Securities Commissioner Sues Life Partners for Refusing to Comply with Subpoenas in 'Death-Benefits' Probe

Jul 29

Securities Commissioner Benette L. Zivley sued Waco-based Life Partners Holdings Inc. and its founder and CEO, Brian Pardo, for refusing to comply with subpoenas from the State Securities Board.

The Application to Enforce Subpoenas, filed late Thursday in Travis County state district court, marks the first public disclosure of the State Securities Board's ongoing investigation of Life Partners, which started in July 2010. Life Partners, a publicly traded company (Nasdaq: LPHI), failed to fully comply with the subpoenas, the most recent of which were issued last month. The suit also names R. Scott Peden, general counsel for Life Partners.

The State Securities Board's investigation of Life Partners focuses on suspected violations of the Texas Securities Act: fraudulent practices in connection with the offer for sale and sale of investments in life settlement contracts; the sale of unregistered investments; the sale of investments in life settlement contracts by people who are not registered dealers, agents, or investment advisers; and the fraudulent offer and sale of shares of its common stock.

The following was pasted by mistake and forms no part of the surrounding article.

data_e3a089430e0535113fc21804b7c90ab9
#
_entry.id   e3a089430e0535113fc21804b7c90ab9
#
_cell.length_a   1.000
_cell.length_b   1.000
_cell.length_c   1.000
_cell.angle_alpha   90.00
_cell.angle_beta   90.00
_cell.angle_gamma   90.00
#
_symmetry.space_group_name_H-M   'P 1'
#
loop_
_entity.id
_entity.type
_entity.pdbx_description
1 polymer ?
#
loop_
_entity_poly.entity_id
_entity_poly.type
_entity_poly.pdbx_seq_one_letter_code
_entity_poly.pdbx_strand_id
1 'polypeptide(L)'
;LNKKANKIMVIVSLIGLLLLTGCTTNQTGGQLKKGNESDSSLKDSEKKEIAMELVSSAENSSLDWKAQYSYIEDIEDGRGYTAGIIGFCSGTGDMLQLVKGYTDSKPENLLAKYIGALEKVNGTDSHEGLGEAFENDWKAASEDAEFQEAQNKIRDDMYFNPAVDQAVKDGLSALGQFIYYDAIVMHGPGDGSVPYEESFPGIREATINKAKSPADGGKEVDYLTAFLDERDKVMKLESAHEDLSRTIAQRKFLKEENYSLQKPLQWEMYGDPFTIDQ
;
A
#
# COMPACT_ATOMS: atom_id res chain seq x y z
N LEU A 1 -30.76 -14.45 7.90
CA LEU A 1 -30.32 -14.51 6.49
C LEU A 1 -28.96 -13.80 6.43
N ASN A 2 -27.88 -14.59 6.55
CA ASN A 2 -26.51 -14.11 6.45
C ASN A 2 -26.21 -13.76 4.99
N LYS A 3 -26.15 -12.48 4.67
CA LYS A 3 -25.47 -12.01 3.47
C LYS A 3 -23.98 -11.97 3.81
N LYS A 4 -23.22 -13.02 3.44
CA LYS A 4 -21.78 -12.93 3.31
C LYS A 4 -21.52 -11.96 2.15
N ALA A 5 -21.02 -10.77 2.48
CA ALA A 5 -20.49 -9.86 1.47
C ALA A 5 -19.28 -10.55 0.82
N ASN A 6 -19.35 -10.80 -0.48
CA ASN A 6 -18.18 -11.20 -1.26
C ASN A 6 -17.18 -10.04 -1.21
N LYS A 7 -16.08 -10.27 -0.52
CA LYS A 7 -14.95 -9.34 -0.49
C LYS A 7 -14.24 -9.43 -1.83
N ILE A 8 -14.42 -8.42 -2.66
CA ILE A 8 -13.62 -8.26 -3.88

A life settlement contract is an investment where an investor typically acquires an interest in the death benefits of an existing insurance policy. Investors are generally responsible for the payment of premiums to keep the policy in force and expect to receive a profit when the death benefits are paid by the insurance carrier when the insured dies.

The Application asks the court to force Life Partners to comply with the subpoenas, which require the company to provide records related to its marketing and sale of investments in life settlements. Based on Life Partners' past refusal to comply with the subpoenas, a court order is necessary.

The State Securities Board's filing notes the various and well-documented investigations and lawsuits faced by Life Partners Holdings and its subsidiary, Life Partners Inc. These include an investigation by the Securities and Exchange Commission, numerous purported class action lawsuits that allege Life Partners committed fraud, and delays in filing required financial reports with the SEC.

Life Partners' auditor also resigned last month and said the company's 2010 financial statements "may no longer be relied upon."